John Day has been involved in research and development of computer networkssince 1970, when they were the 12th node on 'Net. Mr. Day has developed and designed protocols for everything from the data link layer to the application layer. Also making fundamental contributions to research on distributed databases. He also did work on the early development of supercomputers and was a member of a development team on three operating systems. Mr. Day was an early advocate of the use of Formal Description Techniques (FDTs) for protocols and shepherded the development of the three international standard FDTs: Estelle, LOTOS, and extending SDL. Mr. Day managed the development ofthe OSI reference model, naming and addressing, and a major contributor to the upper-layer architecture; he also chaired the US ANSI committee for OSI Architecture and was a member of the Internet Research Task Force's Name Space Research Group.

He was a major contributor to the development of network management architecture, working in the area since 1984  and building and deploying a network management system, a decade ahead of comparable systems. Recently, Mr. Day has turned his attention to the fundamentals of network architectures and has published Patterns in Network Architecture (Prentice Hall, 2008), which has been characterized (embarrassingly) as "the most important book on network protocols in general and the Internet in particular ever written." Mr. Day is also a recognized scholar in the history of cartography, and has published on 17th Century China as well as contributing to exhibits at the Smithsonian.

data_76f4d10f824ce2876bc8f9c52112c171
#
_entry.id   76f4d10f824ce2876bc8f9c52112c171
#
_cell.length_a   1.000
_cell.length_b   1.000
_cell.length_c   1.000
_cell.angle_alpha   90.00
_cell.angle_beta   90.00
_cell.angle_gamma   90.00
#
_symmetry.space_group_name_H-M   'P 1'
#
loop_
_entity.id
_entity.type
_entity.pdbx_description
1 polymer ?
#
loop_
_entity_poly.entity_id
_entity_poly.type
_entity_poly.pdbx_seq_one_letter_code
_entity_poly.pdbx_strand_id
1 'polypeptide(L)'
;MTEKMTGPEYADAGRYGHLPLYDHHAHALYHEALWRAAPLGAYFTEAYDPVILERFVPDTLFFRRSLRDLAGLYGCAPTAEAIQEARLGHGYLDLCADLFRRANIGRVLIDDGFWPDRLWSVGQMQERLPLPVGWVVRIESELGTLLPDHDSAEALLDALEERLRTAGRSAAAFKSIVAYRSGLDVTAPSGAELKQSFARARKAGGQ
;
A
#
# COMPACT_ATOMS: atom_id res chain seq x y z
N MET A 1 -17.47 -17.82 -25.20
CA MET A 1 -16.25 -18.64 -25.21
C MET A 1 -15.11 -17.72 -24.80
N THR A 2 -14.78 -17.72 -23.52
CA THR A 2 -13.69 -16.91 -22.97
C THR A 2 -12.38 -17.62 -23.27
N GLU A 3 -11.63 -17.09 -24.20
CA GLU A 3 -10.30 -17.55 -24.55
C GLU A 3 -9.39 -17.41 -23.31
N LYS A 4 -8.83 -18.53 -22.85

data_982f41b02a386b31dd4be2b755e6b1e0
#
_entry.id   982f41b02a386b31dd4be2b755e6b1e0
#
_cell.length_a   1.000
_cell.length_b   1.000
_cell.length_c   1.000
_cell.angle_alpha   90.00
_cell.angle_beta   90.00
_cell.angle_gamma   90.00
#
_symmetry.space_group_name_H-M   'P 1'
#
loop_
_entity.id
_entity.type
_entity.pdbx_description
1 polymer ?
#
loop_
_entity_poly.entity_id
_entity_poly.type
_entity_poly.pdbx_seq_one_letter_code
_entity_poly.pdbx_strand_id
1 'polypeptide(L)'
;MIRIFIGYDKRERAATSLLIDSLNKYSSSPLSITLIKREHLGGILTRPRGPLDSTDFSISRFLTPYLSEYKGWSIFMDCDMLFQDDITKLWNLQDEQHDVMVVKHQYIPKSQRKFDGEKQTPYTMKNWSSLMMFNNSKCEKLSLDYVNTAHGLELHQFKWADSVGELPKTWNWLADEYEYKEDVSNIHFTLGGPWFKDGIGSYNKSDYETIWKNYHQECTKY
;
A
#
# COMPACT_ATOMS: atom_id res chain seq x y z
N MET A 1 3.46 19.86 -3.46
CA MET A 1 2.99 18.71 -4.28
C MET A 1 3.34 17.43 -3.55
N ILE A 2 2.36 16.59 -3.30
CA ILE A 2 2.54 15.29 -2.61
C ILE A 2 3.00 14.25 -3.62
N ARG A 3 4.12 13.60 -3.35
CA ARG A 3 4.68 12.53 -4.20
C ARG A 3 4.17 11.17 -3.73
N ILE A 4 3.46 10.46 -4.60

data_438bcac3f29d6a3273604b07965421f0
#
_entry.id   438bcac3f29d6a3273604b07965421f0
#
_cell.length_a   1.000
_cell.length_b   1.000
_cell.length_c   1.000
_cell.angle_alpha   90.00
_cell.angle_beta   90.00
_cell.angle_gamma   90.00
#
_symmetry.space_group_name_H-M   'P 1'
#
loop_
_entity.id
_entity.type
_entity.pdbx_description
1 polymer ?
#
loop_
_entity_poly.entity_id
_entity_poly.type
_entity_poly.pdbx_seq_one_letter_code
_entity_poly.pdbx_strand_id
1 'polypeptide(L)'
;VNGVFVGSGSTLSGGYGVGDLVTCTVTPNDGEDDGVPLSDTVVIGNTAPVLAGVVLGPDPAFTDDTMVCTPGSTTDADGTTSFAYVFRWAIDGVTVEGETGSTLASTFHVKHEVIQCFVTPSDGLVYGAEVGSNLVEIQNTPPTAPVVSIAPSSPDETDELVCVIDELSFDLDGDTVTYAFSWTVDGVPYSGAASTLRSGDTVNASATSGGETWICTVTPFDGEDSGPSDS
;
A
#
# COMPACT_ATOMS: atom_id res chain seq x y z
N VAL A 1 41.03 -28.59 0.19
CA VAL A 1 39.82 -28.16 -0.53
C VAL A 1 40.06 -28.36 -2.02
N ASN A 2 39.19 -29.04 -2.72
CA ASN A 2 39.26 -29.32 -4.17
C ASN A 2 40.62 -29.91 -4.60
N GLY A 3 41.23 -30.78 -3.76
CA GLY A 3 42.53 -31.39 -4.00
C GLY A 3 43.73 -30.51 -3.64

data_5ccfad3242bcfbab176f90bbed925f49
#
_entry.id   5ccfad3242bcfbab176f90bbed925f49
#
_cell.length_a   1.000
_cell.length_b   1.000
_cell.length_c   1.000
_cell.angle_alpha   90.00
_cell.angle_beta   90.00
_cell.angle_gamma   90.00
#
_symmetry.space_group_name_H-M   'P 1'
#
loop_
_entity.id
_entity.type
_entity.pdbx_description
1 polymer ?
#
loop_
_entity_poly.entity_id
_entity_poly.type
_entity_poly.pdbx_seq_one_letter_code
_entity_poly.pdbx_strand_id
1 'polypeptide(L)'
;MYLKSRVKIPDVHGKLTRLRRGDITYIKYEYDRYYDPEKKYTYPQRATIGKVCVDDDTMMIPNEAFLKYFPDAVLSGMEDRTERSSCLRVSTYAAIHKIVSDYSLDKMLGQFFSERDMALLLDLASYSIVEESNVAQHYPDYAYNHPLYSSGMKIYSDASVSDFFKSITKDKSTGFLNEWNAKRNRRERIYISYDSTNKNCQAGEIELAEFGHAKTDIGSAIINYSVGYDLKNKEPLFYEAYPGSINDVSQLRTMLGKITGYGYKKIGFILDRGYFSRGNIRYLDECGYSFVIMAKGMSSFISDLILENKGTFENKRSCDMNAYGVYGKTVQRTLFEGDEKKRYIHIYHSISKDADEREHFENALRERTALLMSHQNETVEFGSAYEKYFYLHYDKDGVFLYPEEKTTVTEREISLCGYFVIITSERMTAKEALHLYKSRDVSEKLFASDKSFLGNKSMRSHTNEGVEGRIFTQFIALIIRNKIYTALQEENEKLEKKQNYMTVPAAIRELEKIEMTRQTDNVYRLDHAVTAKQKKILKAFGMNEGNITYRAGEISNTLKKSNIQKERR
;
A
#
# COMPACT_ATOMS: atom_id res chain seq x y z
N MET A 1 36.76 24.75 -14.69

Keynote 3: Thursday morning

Managing the Next Wave of Mobile Broadband Networks

Matt Hamilton, Director, Systems and Technology for Mobile Network Management Products, Ericsson


Ubiquitous mobile broadband coverage and the emergence of smart phones have transformed the services and data being carried on mobile networks. Mobile operators will offer differentiated services in this second wave of mobile broadband, with customers being able to choose subscription models that best suit their service usage. Another emerging trend is the use of mobile networks to provide device connectivity with billions of devices attached to the network.

This talk will describe the consequences of these trends for management of mobile networks, explaining how management systems are evolving to cope with these changes. The talk will go on to present some of the opportunities that lie ahead for mobile network management and set out some of the key technical and research challenges facing this area of management.


Matt Hamilton is director of Systems and Technology for Ericsson’s Mobile Network Management products. He is responsible for technical strategy, architecture, planning, and standardization activities of Ericsson’s global suite of network management products for mobile access and core networks. Matt is also responsible for co-ordination of technical strategy across all of Ericsson’s OSS products. Matt also directs Ericsson’s research activities in network management, specifically in the areas of visualization, service assurance, and system interoperability.